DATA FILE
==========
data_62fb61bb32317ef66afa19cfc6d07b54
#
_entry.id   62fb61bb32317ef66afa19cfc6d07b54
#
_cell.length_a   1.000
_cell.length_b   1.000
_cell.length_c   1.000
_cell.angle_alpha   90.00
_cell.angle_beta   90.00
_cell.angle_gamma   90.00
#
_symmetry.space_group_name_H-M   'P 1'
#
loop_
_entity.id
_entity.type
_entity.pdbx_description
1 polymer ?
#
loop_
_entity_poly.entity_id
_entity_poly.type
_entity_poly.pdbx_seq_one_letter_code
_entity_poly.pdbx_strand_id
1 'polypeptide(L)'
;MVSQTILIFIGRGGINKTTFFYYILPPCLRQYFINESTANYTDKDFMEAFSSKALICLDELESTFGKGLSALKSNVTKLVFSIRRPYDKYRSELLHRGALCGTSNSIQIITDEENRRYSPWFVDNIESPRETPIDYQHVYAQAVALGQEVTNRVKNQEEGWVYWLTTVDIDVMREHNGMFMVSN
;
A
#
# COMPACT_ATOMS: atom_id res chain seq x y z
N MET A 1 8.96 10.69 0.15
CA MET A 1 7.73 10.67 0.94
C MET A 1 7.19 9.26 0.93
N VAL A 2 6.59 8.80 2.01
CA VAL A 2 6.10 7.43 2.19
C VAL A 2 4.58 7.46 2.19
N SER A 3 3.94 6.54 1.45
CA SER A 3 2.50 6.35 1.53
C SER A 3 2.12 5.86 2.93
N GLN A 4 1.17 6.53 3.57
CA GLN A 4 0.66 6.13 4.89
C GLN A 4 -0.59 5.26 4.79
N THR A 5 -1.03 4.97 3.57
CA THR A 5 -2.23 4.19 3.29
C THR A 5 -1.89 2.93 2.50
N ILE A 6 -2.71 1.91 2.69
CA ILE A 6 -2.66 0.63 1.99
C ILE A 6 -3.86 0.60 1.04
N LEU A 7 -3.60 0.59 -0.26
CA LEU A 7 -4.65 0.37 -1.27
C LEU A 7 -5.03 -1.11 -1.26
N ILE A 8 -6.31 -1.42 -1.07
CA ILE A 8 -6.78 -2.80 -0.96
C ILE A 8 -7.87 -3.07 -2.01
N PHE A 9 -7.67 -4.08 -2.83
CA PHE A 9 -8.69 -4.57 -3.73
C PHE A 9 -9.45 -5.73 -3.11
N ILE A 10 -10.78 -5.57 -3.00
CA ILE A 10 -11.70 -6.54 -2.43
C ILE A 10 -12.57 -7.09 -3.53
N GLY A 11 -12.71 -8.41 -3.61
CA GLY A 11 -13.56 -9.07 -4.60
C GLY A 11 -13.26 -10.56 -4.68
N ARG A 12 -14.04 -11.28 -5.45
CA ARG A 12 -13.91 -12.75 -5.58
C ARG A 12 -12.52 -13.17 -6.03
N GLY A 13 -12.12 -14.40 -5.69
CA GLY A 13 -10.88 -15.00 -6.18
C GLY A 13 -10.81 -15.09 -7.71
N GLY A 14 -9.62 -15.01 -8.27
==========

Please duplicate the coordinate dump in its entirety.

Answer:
data_62fb61bb32317ef66afa19cfc6d07b54
#
_entry.id   62fb61bb32317ef66afa19cfc6d07b54
#
_cell.length_a   1.000
_cell.length_b   1.000
_cell.length_c   1.000
_cell.angle_alpha   90.00
_cell.angle_beta   90.00
_cell.angle_gamma   90.00
#
_symmetry.space_group_name_H-M   'P 1'
#
loop_
_entity.id
_entity.type
_entity.pdbx_description
1 polymer ?
#
loop_
_entity_poly.entity_id
_entity_poly.type
_entity_poly.pdbx_seq_one_letter_code
_entity_poly.pdbx_strand_id
1 'polypeptide(L)'
;MVSQTILIFIGRGGINKTTFFYYILPPCLRQYFINESTANYTDKDFMEAFSSKALICLDELESTFGKGLSALKSNVTKLVFSIRRPYDKYRSELLHRGALCGTSNSIQIITDEENRRYSPWFVDNIESPRETPIDYQHVYAQAVALGQEVTNRVKNQEEGWVYWLTTVDIDVMREHNGMFMVSN
;
A
#
# COMPACT_ATOMS: atom_id res chain seq x y z
N MET A 1 8.96 10.69 0.15
CA MET A 1 7.73 10.67 0.94
C MET A 1 7.19 9.26 0.93
N VAL A 2 6.59 8.80 2.01
CA VAL A 2 6.10 7.43 2.19
C VAL A 2 4.58 7.46 2.19
N SER A 3 3.94 6.54 1.45
CA SER A 3 2.50 6.35 1.53
C SER A 3 2.12 5.86 2.93
N GLN A 4 1.17 6.53 3.57
CA GLN A 4 0.66 6.13 4.89
C GLN A 4 -0.59 5.26 4.79
N THR A 5 -1.03 4.97 3.57
CA THR A 5 -2.23 4.19 3.29
C THR A 5 -1.89 2.93 2.50
N ILE A 6 -2.71 1.91 2.69
CA ILE A 6 -2.66 0.63 1.99
C ILE A 6 -3.86 0.60 1.04
N LEU A 7 -3.60 0.59 -0.26
CA LEU A 7 -4.65 0.37 -1.27
C LEU A 7 -5.03 -1.11 -1.26
N ILE A 8 -6.31 -1.42 -1.07
CA ILE A 8 -6.78 -2.80 -0.96
C ILE A 8 -7.87 -3.07 -2.01
N PHE A 9 -7.67 -4.08 -2.83
CA PHE A 9 -8.69 -4.57 -3.73
C PHE A 9 -9.45 -5.73 -3.11
N ILE A 10 -10.78 -5.57 -3.00
CA ILE A 10 -11.70 -6.54 -2.43
C ILE A 10 -12.57 -7.09 -3.53
N GLY A 11 -12.71 -8.41 -3.61
CA GLY A 11 -13.56 -9.07 -4.60
C GLY A 11 -13.26 -10.56 -4.68
N ARG A 12 -14.04 -11.28 -5.45
CA ARG A 12 -13.91 -12.75 -5.58
C ARG A 12 -12.52 -13.17 -6.03
N GLY A 13 -12.12 -14.40 -5.69
CA GLY A 13 -10.88 -15.00 -6.18
C GLY A 13 -10.81 -15.09 -7.71
N GLY A 14 -9.62 -15.01 -8.27